Between two and three hundred crowded into a tiny room which had an air vent only about two and a half inches in diameter. A Naval doctor did much to prevent panic. He advised prayer, tying T-shirts over mouth and nose and perfect quiet and relaxation to make the air last as long as possible. Meanwhile, a "tiny Tim" (1,000 pound bomb) crashed through not 15 feet away with a terrific concussion and several more died instantly. Explosions finally stopped, an hour and a half later, and their long fearful wait, never knowing when death was to take them ended.
A rap on the hatch brought a Lt. (jg) Donald Gary, wearing a breathing mask, who was seeking trapped men. He worked his way forward and found a small air intake through which they could escape. Returning, he lined up the men, and took them ten at a time through the stygian blackness of a 100 foot passage to the escape hatch. When half had made the open deck, the air became better, and the remainder were able to through without a guide, Abbott was the third from the last to leave.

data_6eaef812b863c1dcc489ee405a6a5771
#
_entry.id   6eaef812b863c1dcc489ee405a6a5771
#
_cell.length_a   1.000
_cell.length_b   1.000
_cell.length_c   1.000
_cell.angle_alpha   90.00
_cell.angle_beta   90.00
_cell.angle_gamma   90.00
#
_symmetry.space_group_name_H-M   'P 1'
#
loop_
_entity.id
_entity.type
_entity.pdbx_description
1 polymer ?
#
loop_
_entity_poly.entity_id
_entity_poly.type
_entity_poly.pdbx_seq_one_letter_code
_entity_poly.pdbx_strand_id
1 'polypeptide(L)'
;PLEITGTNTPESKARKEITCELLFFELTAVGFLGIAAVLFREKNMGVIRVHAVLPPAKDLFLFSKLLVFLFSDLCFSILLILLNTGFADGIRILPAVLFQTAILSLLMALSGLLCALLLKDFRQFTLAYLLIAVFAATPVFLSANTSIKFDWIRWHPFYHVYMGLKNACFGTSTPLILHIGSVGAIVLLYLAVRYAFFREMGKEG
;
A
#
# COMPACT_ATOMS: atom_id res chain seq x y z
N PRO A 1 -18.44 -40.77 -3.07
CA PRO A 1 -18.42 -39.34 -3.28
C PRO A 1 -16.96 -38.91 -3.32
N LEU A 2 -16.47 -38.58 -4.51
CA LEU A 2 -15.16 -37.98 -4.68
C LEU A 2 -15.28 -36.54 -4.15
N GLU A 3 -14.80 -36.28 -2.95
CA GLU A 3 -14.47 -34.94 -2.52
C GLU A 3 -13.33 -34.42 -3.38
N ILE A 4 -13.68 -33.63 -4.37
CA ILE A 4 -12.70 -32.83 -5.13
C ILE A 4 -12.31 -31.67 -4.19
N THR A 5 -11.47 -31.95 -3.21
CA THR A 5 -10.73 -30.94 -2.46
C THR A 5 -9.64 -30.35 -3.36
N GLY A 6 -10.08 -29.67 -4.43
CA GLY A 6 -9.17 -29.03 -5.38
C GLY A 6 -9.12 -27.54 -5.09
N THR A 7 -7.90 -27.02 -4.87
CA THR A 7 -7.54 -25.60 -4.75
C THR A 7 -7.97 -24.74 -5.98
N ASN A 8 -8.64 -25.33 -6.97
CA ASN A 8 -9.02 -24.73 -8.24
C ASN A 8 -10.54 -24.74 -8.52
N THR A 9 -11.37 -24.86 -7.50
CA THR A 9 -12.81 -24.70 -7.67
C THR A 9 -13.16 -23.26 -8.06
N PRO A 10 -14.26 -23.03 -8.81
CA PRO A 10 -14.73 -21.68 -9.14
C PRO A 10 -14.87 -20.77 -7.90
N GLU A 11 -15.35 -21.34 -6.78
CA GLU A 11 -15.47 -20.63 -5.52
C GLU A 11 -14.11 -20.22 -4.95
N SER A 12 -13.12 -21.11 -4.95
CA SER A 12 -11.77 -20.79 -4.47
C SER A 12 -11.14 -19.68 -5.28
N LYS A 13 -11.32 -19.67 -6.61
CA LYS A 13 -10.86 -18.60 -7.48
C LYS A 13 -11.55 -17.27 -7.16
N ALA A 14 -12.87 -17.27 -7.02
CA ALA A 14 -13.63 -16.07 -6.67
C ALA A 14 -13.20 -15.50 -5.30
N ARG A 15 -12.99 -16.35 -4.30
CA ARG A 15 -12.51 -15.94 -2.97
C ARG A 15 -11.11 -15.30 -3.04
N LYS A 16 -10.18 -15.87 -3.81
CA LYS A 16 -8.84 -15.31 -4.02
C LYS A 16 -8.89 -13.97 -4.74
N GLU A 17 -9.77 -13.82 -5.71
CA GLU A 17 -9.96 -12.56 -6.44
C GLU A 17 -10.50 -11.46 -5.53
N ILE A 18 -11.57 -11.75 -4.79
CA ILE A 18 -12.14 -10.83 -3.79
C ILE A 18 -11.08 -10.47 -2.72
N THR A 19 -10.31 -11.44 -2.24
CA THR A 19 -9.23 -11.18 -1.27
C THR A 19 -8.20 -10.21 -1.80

The Naval doctor, who had done so much to encourage them to pray, was the last to leave at 9:45 AM, two and 3-quarter hours after the first blast.
Few men were left on deck, Abbott helped man a fire hose to battle the raging fires which threatened still to engulf the ship. The only phone in use was between a small compartment in the seventh level where several were trapped when ten feet of water between them and topside. Abbott talked to them, tried to encourage them and then sought to find a passage that would lead down to the group. Knowing the size of the compartment, the ship's officer's were confident that the group had enough air to last 24 hours and the one link with the outside phone, was used to advise them to remain as quiet as possible and conserve air. Abbott and a lieutenant finally cleared a passage and by opening bulkheads and using the list of the ship to advantage the reduced the water to two feet over the trapped men. By phone, the group was advised to be ready to leave and that when the hatch was opened they would be showered but to hang on. Instructions were followed and Abbott and the lieutenant led them to safety.
It was for this deed that Abbott was recommended for the Silver Star.
During one of his trips to find an avenue of escape for the trapped group, Abbott found one victim horribly wounded and alone in a small utility closet. An airplane engine had to be removed to reach the victim, barely breathing from loss of blood.